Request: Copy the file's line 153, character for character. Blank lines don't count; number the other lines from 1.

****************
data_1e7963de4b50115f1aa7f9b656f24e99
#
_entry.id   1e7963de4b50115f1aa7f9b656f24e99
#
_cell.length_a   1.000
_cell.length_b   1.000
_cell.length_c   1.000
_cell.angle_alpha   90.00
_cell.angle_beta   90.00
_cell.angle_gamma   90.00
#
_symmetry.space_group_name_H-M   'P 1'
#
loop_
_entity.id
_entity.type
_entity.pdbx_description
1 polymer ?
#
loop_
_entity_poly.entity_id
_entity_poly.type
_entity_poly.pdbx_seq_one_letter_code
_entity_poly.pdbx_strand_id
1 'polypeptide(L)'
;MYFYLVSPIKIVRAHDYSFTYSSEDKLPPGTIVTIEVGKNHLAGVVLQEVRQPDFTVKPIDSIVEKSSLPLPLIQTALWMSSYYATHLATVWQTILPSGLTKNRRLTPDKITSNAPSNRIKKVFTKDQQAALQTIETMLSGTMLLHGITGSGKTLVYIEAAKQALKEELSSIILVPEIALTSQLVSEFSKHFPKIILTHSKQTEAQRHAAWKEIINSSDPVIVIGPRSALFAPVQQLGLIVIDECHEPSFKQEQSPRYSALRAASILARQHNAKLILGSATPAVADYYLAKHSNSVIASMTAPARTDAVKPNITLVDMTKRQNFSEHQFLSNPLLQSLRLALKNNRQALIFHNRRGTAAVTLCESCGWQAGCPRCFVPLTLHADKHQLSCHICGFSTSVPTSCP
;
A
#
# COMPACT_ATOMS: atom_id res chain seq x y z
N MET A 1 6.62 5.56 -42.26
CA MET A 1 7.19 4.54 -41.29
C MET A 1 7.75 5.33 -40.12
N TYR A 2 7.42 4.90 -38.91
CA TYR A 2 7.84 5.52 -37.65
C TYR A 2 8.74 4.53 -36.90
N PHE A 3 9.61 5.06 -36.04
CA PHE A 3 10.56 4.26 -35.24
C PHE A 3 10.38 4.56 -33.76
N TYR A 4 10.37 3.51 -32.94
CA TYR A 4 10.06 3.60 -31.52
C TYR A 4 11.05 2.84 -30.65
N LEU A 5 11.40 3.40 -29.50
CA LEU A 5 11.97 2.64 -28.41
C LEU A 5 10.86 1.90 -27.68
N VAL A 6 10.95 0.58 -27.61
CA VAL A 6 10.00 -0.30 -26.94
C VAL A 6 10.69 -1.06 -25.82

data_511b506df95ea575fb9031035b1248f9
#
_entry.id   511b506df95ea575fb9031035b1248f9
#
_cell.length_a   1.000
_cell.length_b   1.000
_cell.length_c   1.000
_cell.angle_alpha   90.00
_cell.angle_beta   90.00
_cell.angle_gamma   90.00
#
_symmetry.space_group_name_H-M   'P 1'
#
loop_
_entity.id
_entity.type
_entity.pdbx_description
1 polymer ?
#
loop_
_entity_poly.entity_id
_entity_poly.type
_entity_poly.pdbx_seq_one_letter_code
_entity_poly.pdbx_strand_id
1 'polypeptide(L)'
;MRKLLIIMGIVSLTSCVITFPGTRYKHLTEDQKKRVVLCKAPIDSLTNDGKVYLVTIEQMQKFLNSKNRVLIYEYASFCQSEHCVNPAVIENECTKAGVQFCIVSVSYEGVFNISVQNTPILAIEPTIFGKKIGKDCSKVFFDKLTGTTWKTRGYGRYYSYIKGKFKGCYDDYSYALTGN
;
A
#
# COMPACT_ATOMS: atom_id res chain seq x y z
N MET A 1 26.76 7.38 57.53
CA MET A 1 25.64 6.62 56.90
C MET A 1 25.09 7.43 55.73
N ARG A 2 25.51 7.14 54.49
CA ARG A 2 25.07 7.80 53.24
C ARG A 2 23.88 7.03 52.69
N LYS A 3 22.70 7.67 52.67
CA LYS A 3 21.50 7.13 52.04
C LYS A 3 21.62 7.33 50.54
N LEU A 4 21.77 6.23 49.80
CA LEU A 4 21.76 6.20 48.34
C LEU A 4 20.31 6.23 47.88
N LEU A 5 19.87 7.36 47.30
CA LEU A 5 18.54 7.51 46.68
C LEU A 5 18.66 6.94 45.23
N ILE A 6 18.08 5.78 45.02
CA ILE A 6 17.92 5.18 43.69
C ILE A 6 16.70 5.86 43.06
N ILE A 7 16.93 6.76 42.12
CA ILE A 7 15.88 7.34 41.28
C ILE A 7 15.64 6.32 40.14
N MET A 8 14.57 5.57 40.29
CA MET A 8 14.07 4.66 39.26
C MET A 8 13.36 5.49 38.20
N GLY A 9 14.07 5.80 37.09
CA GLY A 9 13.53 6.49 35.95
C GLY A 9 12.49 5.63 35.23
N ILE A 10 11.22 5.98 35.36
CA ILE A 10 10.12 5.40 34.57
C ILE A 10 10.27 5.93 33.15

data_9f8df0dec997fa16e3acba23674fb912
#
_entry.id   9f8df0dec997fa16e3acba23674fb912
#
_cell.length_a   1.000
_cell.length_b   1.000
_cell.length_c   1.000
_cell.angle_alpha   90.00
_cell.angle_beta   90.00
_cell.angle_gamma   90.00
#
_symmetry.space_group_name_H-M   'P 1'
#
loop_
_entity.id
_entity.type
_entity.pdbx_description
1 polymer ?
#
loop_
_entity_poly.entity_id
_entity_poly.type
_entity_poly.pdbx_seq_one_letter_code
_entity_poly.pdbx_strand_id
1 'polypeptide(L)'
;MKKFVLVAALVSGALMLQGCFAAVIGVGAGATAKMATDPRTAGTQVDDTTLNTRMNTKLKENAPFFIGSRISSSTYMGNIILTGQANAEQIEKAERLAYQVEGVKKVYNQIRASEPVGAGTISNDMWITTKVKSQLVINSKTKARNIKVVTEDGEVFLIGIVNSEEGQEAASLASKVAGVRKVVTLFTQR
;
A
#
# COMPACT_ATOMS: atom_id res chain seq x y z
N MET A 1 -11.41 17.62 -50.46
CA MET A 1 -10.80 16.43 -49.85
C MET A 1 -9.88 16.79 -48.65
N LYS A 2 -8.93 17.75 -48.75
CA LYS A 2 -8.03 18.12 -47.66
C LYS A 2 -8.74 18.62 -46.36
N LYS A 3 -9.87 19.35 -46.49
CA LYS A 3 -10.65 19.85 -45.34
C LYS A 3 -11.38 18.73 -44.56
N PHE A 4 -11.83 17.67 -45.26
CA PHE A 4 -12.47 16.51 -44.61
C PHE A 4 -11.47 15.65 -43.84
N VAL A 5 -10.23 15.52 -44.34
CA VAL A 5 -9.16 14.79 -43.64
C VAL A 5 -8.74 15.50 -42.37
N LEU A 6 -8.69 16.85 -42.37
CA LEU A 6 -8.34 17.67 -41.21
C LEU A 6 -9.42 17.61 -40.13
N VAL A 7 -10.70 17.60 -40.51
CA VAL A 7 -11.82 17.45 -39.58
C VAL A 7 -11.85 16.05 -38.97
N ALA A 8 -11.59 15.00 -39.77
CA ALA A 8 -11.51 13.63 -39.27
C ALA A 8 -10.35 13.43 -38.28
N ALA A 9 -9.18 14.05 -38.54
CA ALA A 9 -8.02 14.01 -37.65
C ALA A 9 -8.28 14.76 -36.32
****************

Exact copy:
C VAL A 5 -8.74 15.50 -42.37